Foreign and domestic entities may readily establish, operate, and dispose of their own enterprises in TT. There have been no significant changes over the last 12 months.

There are no limits on foreign ownership. Under the Foreign Investment Act of 1990, a foreign investor is permitted to own 100 percent of the share capital in a private company. A license is required to own more than a 30 percent of a public company.

TT maintains an investment screening mechanism for foreign investment related to specific projects that have been submitted for the purpose of accessing sector-specific incentives, such as for those offered in the tourism industry. Information on criteria to access the development incentives are listed in various legislative acts such as the Tourism Development Act of 2001. There are no reports of U.S. investors being especially disadvantaged or singled out relative to other foreign investors.

Other Investment Policy Reviews

The World Trade Organization conducted a trade policy review for TT in 2019: 

The Business and Human Rights Resource Center noted concerns about the expansion of Chinese investment in TT in 2019. 

Business Facilitation

The GoTT has attempted to improve the ease of starting and operating businesses in TT by automating parts of the process. The business registration website is: . In 2023, the Global Enterprise Registration Network (GER) gives the TT business registration website a moderate score of 6.5 out of ten for its single electronic window reflecting strengths in making simultaneous requests but weaknesses in the inability to make online payments. The online information portal, , received a below-average score of four out of ten since the site does not provide necessary and sufficient indications for the user to be able to complete the procedures. One of the portal’s strengths is that a feedback mechanism allows users to communicate with authorities.

Foreign companies can use the website and business registration requires completion of seven procedures over a period of ten days. The agencies with which a company must typically register include:

  • Companies Registry, Ministry of Legal Affairs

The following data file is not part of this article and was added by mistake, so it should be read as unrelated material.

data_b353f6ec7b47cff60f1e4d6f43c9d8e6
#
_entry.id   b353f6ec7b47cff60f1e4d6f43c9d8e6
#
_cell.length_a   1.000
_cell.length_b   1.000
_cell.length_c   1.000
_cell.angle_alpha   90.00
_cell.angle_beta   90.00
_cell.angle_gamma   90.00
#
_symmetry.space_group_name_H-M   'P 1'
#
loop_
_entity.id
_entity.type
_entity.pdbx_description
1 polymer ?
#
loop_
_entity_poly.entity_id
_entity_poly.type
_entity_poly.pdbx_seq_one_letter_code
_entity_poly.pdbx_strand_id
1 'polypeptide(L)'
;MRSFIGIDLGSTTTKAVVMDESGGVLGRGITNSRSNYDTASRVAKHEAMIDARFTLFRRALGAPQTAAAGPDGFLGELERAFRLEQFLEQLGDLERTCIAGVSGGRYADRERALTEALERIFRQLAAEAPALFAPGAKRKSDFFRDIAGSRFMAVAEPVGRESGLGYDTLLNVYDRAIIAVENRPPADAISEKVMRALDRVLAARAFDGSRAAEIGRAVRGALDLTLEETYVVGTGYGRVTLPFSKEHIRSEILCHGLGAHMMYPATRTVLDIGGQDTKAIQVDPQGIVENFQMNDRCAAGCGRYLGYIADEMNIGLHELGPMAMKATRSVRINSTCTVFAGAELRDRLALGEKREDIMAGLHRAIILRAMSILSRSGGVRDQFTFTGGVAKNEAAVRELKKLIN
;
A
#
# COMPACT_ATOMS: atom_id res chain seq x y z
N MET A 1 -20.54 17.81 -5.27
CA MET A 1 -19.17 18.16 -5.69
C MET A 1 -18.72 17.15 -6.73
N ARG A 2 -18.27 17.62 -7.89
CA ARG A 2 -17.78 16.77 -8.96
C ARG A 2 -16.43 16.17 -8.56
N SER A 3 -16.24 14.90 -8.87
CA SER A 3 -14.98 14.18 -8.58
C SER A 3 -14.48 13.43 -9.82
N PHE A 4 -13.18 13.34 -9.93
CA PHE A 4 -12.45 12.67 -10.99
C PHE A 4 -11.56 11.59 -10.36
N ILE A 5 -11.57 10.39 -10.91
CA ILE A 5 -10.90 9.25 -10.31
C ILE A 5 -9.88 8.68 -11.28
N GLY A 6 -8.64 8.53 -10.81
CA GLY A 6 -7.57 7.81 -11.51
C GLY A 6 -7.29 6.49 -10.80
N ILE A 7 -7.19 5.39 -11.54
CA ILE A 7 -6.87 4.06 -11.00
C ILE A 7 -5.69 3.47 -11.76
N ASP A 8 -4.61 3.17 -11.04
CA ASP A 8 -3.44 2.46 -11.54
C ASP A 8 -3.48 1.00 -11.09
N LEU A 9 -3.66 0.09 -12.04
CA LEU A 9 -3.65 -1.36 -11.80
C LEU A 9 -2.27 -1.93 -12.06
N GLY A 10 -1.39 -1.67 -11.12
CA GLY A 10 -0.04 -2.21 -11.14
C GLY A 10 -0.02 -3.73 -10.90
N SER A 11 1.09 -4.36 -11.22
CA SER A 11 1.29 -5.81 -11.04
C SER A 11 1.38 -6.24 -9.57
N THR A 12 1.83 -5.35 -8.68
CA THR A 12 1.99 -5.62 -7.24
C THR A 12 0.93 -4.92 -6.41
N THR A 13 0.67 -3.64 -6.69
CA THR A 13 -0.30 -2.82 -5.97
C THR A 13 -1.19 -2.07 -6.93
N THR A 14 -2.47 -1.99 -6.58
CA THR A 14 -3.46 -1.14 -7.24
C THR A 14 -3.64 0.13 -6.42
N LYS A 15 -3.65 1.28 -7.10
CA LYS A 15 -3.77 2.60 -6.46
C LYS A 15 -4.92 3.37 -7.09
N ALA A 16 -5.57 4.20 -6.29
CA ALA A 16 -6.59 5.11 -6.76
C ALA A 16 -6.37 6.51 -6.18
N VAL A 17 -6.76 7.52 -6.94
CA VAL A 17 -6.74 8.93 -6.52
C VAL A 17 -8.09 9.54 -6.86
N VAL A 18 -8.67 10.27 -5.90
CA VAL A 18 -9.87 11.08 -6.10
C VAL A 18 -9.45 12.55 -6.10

• Board of Inland Revenue
  • National Insurance Board; and
  • Value Added Tax (VAT Office, Board of Inland Revenue)

Outward Investment

The host government does not promote or incentivize outward investment.

The host government does not restrict domestic investors from investing abroad.

TT has 13 bilateral investment treaties (BIT) currently in force ( ). These agreements mutually protect nationals or companies of either economy against non-commercial risks of expropriation and nationalization. TT has signed free trade agreements (FTAs) with five countries, either bilaterally or as a part of CARICOM:

A bilateral taxation treaty with the United States took effect in 1970: . The GoTT is in the process of modernizing its tax collection regime with the establishment of a new central revenue authority. There are no ongoing systemic tax disputes between the government and foreign investors or other taxation issues of general concern to U.S. investors. TT has bilateral taxation treaties with 16 other countries/entities: Brazil, Canada, the Caribbean Community (CARICOM), China, Denmark, France, Germany, India, Italy, Luxembourg, Norway, Spain, Sweden, Switzerland, United Kingdom, and Venezuela. TT is a member of the OECD Inclusive Framework on Base Erosion and Profit Shifting and has accepted the Inclusive Framework’s October 2021 deal on the two-pillar solution to global tax challenges, including a global minimum corporate tax.

Transparency of the Regulatory System

Through the TT Fair Trading Commission, the GoTT develops transparent policies and effective laws to foster market-based competition on a non-discriminatory basis and establishes “clear rules of the game.” Legal, regulatory, and accounting systems are generally transparent and consistent with international norms.

There are no informal regulatory processes managed by non-governmental organizations or private sector associations.

Rule-making and regulatory authority exist within the ministries and regulatory agencies at the national level. The GoTT consults frequently, but not always, with international agencies and business associations in developing regulations. The GoTT submits draft regulations to Parliament for approval. The process is the same for each ministry.